Thanks Ada Eze, Prof always made that point to us by asking us why millions of European women were burnt alive for being witches and only few African ethnic groups adopted similar hysterical reactions to people labeled witches while the Igbo have no record of such witch hunting? His answer was that the Igbo believe that everyone has a deal with his/her Chi and no one can hurt us unless our Chi is in agreement, otherwise we hold Ofo or innocence against all evil plans. So rather than look for someone to blame for failure, the Igbo would petition his or her Chi for a better deal with the full awareness that if one agrees to a deal, his or her Chi also agrees to it; hence the emphasis on imu ahia or traditional Igbo business school in addition to the competition for western education as means of equalizing the playing field in line with the Igbo philosophy that all heads are equal - Ishiakaishi.

Anonymous said...

This piece of literature is very interesting as well educational. As a caribbean person with a background in sociology. I am trying to understand the African culture/history, especially to date the insensitive thinking of that of Boko Haram. Reference would have been made by intellectual thinkers which give rise to opportunities to alleviate the struggles of the Black Man. However astonishingly it is such an insult to society that the massacre of enslavement stills progresses in the world. It is sad to know that this upsurge is escalating to a level where it impacts on the economy, politics and by extension governance of the country. I would like to know when will it end and what is the dissimilarities between Boko Haram and the Government of Nigeria? When will there be peace? It is so sad!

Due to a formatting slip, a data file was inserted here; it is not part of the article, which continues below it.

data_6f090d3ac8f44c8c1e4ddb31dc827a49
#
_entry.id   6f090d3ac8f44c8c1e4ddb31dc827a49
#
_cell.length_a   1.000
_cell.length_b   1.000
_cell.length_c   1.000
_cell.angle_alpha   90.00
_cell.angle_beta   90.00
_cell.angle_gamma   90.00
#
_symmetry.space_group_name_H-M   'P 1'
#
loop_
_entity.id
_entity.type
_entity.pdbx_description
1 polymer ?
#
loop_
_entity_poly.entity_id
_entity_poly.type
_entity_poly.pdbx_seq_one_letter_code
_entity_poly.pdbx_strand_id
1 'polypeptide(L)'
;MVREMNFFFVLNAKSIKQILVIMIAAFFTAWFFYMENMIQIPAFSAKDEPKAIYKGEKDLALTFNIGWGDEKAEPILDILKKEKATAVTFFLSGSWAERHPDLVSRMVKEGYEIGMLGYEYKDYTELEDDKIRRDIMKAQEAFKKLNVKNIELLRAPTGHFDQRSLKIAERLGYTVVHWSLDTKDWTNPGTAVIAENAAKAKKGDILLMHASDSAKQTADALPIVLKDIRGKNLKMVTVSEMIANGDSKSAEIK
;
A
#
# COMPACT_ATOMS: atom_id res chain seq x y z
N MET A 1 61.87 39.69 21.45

Odozi Obodo said...

Thanks for your comments, Anonymous. Culture is not a way of life chosen by consensus, contrary to the perspectives of colonial anthropology. Culture is a struggle between attempts to dominate the world and attempts to resist domination. The difference between the government and terrorists is not clear because the reign of terror was a system of government in revolutionary France while the President of Nigeria confessed that Boko Haram had infiltrated his government and recently dozens of soldiers were sentenced to death for refusing to fight the militants. It is now clear that the challenge is not a military one to be solved through conquest but a political one to be resolved by addressing past wrongs and by educating future generations to embrace non-violent means of struggles.